Relevance of collagen piezoelectricity to "Wolff's Law": A critical review
Author(s)Ahn, Andrew C.; Grodzinsky, Alan J.
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According to “Wolff's Law”, bone is deposited and reinforced at areas of greatest stress. From a clinical perspective, this “law” is supported by the strong association between bone density and physical activity. From a mechanistic standpoint, however, the law presents a challenge to scientists seeking to understand how osteocytes and osteoblasts sense the mechanical load. In the 1960s, collagen piezoelectricity was invoked as a potential mechanism by which osteocytes could detect areas of greater stress but piezoelectricity diminished in importance as more compelling mechanisms, such as streaming potential, were identified. In addition, accumulating evidence for the role of fluid-related shear stress in osteocyte's mechanosensory function has made piezoelectricity seemingly more obsolete in bone physiology. This review critically evaluates the role of collagen piezoelectricity (if any) in Wolff's Law—specifically, the evidence regarding its involvement in strain-generated potentials, existing alternate mechanisms, the present understanding of bone mechanosensation, and whether piezoelectricity serves an influential role within the context of this newly proposed mechanism. In addition to reviewing the literature, this review generates several hypotheses and proposes future research to fully address the relevance of piezoelectricity in bone physiology.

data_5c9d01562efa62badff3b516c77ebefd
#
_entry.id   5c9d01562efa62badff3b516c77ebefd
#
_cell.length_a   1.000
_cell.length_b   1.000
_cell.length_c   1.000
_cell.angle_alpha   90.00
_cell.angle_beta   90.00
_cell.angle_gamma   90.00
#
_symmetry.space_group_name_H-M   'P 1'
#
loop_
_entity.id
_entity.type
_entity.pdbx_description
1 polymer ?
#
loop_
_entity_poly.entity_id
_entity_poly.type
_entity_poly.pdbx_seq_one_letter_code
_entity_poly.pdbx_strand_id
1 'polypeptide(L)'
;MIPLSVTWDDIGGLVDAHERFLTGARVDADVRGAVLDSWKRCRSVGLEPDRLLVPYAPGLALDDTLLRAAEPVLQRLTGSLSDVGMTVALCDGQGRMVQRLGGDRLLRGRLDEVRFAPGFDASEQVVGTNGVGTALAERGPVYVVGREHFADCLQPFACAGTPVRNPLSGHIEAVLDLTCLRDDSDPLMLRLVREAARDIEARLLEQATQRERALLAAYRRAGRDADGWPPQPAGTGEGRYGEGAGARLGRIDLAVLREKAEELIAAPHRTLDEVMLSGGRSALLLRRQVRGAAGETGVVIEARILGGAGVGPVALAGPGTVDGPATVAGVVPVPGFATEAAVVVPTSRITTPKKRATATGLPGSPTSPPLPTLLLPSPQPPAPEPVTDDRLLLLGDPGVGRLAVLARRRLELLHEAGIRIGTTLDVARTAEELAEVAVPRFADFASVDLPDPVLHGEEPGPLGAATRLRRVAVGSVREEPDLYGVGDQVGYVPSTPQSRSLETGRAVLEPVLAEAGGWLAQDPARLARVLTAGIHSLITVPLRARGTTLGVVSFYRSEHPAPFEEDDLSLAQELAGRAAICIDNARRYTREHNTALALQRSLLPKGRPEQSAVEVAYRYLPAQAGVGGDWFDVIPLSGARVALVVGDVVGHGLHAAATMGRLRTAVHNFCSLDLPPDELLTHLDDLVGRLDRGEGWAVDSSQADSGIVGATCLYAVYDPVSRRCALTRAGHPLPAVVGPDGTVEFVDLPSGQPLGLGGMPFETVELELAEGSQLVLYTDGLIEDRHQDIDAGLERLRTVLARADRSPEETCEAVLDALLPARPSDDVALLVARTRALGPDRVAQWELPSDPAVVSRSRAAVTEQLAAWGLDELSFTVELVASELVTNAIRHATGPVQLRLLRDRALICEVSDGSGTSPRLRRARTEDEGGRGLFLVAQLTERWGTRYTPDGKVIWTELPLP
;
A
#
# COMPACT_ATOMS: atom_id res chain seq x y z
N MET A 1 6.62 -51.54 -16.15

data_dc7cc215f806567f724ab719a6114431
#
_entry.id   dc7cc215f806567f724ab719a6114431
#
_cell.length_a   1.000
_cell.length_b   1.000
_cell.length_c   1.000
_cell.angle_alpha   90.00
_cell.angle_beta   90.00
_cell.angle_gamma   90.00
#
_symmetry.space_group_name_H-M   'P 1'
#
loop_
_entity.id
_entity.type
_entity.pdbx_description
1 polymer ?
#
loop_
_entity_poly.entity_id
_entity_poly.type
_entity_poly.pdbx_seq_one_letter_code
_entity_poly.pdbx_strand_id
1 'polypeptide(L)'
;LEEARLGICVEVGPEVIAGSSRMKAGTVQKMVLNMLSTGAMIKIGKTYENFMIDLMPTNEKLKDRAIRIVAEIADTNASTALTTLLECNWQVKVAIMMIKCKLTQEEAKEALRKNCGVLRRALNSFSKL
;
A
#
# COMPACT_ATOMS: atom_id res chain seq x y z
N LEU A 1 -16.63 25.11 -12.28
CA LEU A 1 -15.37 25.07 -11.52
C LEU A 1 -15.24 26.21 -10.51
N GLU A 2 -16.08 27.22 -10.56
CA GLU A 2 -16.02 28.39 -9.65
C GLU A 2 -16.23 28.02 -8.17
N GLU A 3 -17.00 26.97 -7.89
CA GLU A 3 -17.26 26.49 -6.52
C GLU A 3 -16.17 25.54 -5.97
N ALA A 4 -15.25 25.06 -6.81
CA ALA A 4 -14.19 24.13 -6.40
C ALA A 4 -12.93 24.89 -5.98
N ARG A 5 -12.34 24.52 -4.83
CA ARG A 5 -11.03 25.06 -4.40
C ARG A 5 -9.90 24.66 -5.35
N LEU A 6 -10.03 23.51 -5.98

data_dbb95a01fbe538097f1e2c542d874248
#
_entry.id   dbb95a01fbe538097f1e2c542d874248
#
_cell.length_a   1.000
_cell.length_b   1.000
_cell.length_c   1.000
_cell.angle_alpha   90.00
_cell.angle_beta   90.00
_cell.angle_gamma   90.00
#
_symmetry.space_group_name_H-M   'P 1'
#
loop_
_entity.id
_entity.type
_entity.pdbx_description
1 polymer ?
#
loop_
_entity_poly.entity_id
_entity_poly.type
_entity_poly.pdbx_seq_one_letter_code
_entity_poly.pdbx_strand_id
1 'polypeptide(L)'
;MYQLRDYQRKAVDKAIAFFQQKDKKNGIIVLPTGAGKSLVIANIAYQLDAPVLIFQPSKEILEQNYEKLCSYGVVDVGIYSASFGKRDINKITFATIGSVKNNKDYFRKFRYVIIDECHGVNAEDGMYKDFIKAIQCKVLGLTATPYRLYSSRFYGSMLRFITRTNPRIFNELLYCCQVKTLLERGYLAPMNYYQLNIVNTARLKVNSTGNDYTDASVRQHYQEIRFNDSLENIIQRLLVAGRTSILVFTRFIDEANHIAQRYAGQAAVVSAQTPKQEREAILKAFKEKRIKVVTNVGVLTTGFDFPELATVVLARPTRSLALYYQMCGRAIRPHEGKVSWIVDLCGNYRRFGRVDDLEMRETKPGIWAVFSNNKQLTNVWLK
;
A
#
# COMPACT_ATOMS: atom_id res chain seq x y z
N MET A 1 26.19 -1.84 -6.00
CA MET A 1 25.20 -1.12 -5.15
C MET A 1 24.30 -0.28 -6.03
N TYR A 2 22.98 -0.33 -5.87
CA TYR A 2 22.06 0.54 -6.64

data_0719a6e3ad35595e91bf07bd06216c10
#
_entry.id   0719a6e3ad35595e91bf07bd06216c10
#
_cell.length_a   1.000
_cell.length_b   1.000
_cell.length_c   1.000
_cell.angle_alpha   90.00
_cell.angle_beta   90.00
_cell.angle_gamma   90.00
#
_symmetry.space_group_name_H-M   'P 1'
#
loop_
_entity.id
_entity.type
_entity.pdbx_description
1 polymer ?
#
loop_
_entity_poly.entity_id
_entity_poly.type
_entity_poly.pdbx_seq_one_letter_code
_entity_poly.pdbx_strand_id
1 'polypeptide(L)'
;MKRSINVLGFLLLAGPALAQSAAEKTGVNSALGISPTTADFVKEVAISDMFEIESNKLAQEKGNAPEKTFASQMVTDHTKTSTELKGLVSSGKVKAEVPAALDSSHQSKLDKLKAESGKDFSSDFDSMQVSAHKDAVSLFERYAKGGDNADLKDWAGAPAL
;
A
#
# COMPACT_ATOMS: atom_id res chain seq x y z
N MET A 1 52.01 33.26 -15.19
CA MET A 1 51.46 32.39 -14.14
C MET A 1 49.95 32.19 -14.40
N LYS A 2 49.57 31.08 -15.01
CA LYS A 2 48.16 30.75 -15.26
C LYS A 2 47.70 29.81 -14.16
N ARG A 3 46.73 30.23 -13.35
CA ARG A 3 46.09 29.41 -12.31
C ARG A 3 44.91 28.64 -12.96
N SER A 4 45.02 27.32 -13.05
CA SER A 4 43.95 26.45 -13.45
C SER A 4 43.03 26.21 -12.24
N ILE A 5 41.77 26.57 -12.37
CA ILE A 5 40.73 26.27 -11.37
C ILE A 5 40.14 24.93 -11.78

DepartmentMassachusetts Institute of Technology. Center for Biomedical Engineering; Massachusetts Institute of Technology. Department of Biological Engineering
Medical Engineering and Physics
Ahn, Andrew C., and Alan J. Grodzinsky. “Relevance of collagen piezoelectricity to ‘Wolff’s Law’: A critical review.” Medical Engineering & Physics 31 (2009): 733-741. Web. 26 Oct. 2011. © 2009 Elsevier Ltd.
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